Entertainment Factor: 3/5
With stories like this one, entertainment can really only mean “did it capture my attention, was it riveting, did I find myself glued to the page?” The answer is definitely yes, but with a caveat. The subject matter, itself, is very powerful. The fact that this story emerges from actual fact, that this event did occur, is enough to capture my full attention. I was deeply concerned and invested in the outcome of this story and the fates of these women. The only but that I have to add is that it was not told in a very “entertaining” way.
Because of the format of the story, and the fact that the language would get overly flowery at times, I felt like it was difficult for me to differentiate each of the women, to get a good grasp on who was sharing what, and this made me frustrated. The names of many of the women are very similar, so it can be easy to get the mixed up, especially since none of the women ever develop a unique voice, as everything is told, minutes-style, in Augusts’ writing. And because it is told this way, often the story feels repetitive. Over the course of each successive day, the women tread and retread similar topics, making the story feel a bit repetitive, which made it less captivating, which is why I couldn’t give this category a higher rating.
Cover Art Rating: 4/5
I love the cover. When I was first looking for books to read, I came across this one and I was instantly drawn to the cover. I love the simplicity of it, the minimal colors, and I feel that its starkness reflects the characters in the book very well. The repeated figure also parallels the similarities of the women, many of whom are sisters, or mothers and daughters. The fact that the women’s’ faces are just slivers also reflects how the women in the colony are basically treated as second-class citizens, their true selves are so deeply hidden because they must adhere to so many rules, must cover themselves just so, must be obedient. This all feels represented by just that hint of face (and I’m just glad I don’t see a full face, because I don’t like full faces on covers).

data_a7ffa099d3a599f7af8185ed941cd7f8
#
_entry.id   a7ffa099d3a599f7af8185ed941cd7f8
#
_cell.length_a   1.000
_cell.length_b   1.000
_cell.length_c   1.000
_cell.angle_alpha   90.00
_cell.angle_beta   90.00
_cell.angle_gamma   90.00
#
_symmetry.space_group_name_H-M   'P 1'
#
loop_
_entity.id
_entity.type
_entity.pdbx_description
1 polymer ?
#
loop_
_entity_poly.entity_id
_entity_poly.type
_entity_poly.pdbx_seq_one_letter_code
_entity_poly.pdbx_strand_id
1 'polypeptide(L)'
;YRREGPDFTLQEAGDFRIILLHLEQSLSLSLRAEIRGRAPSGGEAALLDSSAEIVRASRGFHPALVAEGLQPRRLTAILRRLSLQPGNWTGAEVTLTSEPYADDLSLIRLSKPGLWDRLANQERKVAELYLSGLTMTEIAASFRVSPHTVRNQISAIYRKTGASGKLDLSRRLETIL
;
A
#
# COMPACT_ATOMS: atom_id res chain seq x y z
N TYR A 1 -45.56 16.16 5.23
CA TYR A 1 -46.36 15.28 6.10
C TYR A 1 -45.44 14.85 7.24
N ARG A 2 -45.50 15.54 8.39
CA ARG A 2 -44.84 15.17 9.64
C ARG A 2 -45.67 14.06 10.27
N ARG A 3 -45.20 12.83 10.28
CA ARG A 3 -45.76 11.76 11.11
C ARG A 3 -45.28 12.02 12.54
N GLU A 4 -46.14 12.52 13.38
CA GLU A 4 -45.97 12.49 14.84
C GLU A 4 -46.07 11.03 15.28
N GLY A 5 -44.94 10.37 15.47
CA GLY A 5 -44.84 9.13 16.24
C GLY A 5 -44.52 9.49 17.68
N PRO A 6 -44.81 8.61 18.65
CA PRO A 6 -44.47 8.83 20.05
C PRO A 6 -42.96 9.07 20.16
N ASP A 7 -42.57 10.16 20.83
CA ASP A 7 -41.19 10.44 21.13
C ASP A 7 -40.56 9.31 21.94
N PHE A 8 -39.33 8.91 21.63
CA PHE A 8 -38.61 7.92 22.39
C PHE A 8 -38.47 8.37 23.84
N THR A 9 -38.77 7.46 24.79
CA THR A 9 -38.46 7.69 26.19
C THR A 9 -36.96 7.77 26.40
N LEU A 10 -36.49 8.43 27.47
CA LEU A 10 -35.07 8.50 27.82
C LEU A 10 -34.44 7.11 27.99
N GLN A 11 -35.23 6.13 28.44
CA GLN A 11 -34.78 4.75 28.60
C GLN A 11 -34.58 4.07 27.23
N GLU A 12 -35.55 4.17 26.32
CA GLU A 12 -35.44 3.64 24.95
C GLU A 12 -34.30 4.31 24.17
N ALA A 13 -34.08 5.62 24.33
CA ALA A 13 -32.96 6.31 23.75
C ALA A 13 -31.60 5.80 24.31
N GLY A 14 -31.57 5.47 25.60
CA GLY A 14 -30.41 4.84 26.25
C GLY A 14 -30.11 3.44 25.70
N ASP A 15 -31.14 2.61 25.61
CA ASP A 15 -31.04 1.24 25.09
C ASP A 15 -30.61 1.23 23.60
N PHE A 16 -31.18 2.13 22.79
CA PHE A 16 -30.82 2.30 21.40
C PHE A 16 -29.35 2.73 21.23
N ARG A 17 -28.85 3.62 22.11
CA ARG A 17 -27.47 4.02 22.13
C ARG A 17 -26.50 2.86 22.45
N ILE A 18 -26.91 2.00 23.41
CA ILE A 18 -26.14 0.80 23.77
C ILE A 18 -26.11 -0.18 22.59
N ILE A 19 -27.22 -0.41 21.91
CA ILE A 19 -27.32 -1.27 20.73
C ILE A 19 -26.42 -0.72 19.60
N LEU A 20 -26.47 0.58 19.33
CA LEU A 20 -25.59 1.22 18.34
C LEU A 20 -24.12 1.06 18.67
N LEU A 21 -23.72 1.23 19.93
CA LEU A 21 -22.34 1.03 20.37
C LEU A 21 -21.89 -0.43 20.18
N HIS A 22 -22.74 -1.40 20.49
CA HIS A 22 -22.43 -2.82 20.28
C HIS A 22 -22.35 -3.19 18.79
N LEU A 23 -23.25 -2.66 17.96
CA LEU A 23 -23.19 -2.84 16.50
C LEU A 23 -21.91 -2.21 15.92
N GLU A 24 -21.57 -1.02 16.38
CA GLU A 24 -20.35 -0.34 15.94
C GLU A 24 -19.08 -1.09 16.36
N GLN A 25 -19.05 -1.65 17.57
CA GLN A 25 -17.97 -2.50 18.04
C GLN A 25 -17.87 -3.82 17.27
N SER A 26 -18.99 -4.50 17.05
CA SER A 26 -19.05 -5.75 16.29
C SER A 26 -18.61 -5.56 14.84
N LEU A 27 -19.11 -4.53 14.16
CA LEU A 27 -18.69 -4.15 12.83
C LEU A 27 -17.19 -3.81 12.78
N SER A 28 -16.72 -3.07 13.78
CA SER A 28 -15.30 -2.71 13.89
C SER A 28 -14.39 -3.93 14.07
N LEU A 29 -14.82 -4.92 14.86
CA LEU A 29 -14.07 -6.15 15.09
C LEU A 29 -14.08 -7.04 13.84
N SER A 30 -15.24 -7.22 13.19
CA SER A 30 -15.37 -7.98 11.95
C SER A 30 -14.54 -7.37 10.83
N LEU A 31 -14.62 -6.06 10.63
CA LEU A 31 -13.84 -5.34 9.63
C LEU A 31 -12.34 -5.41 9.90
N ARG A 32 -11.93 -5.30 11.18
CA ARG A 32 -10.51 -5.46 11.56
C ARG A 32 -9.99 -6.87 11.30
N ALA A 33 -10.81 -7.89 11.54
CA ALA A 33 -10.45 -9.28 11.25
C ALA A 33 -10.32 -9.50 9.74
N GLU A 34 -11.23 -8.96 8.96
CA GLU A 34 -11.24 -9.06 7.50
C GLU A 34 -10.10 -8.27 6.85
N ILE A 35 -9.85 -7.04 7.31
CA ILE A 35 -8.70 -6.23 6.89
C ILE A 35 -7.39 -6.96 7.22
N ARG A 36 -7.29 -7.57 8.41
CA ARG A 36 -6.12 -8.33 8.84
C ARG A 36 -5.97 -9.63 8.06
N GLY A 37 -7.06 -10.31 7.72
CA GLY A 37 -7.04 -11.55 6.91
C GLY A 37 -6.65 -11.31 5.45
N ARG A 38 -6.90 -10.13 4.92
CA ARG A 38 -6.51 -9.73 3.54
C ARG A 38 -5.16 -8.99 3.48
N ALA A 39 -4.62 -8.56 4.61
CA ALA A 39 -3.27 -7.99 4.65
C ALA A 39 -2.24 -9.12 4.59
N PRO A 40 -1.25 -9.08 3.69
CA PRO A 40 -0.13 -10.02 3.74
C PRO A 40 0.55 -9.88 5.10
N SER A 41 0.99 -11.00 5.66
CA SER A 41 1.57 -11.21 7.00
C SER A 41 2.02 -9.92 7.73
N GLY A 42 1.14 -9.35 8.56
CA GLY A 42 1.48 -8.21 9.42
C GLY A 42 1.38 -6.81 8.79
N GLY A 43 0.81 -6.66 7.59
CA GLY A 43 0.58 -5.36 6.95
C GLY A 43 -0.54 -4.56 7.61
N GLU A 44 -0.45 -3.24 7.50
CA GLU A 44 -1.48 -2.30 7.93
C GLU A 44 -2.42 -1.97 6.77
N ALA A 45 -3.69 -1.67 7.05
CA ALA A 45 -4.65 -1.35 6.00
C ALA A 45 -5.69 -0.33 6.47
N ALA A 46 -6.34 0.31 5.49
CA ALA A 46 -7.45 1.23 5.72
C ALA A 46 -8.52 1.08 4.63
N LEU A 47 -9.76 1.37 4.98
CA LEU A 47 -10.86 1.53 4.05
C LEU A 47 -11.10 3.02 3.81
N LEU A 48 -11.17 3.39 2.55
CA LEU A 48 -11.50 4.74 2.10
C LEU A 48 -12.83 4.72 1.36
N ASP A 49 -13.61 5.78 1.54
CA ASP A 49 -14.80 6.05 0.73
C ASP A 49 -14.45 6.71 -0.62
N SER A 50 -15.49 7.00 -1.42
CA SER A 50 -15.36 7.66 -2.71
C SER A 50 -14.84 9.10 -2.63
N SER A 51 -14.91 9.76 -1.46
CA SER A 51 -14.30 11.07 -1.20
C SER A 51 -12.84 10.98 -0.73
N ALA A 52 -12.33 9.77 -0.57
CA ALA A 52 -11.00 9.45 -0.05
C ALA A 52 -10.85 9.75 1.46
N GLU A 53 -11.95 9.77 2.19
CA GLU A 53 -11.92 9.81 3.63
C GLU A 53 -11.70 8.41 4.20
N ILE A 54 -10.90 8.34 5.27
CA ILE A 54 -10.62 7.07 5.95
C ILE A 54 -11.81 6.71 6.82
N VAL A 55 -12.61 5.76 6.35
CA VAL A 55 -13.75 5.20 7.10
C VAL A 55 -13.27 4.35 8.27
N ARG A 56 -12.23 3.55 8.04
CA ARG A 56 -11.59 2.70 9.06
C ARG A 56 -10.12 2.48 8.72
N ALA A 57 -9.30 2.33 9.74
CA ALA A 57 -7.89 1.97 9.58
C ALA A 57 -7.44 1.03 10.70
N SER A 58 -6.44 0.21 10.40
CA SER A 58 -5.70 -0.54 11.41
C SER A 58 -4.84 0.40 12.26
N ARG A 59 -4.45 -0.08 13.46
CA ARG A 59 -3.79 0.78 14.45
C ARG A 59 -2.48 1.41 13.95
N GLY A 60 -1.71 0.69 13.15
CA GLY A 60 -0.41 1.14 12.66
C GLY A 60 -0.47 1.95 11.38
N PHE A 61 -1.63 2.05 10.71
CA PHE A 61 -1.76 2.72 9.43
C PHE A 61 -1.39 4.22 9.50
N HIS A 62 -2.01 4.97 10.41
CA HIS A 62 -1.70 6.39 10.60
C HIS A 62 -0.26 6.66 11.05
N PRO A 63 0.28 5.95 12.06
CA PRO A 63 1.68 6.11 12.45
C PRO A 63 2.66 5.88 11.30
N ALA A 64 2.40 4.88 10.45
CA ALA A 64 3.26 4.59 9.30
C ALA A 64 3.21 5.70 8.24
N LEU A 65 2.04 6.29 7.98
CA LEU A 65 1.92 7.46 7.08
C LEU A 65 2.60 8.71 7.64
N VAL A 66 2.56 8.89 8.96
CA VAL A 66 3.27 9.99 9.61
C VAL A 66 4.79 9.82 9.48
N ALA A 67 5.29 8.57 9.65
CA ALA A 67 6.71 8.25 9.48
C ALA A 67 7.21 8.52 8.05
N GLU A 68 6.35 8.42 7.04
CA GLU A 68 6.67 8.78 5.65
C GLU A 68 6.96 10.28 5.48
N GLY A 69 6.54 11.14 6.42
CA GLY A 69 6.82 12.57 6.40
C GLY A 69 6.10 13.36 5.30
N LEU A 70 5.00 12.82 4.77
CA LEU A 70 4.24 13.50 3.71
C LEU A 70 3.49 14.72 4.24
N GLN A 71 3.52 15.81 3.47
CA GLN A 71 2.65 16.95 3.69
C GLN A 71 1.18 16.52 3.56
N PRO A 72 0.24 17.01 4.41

The title is also very boldly displayed and since the title sums up in a nutshell what this book is about, the heart of the novel is, therefore, on display. It’s also just a beautiful image.
Overall Rating: 3.75/5
On Goodreads, I would bump this up to 4/5 because I feel it deserves that extra bit that can’t be represented by a half star in their scoring system.
I have to say, this book was just as powerful as I thought it would be. It’s full of deep, thoughtful discussion and the voices of each of the women ring true. It’s a powerful story and Toews does a brilliant job of processing this story and interpreting it into fascinating dialogue. The women are being tested in their faith, in their loyalty, in the very orientation of their place in their colony. If you love philosophical discussion, empowering women’s stories, and realistic fiction, this book melds all of these into a compelling story that will keep you invested. While the writing is, at times, too flowery and abstract, Toews still keeps it grounded in the women’s words, in what they are feeling/thinking/processing. This book, called Women Talking is made up of just that, women talking. To each other, to their children, to August, their minutes keeper. It is women’s’ voices that make up the fabric of this novel and that is by and large what makes it so compelling. For once, the women in this colony are taking control of their future and it is a powerful thing.
If nothing else, this book feels deeply rooted in the #metoo movement, and therefore should draw significant attention. It’s worth giving it a read.
Open discussion below!
Let me know what you think! If you’ve read Women Talking, share your thoughts! Have you read Miriam Toews’ work before? Do you think you’ll try reading this newest work from her? Are you going to pass on this one? Tell me all about it in the comments. And, as always, keep up the reading!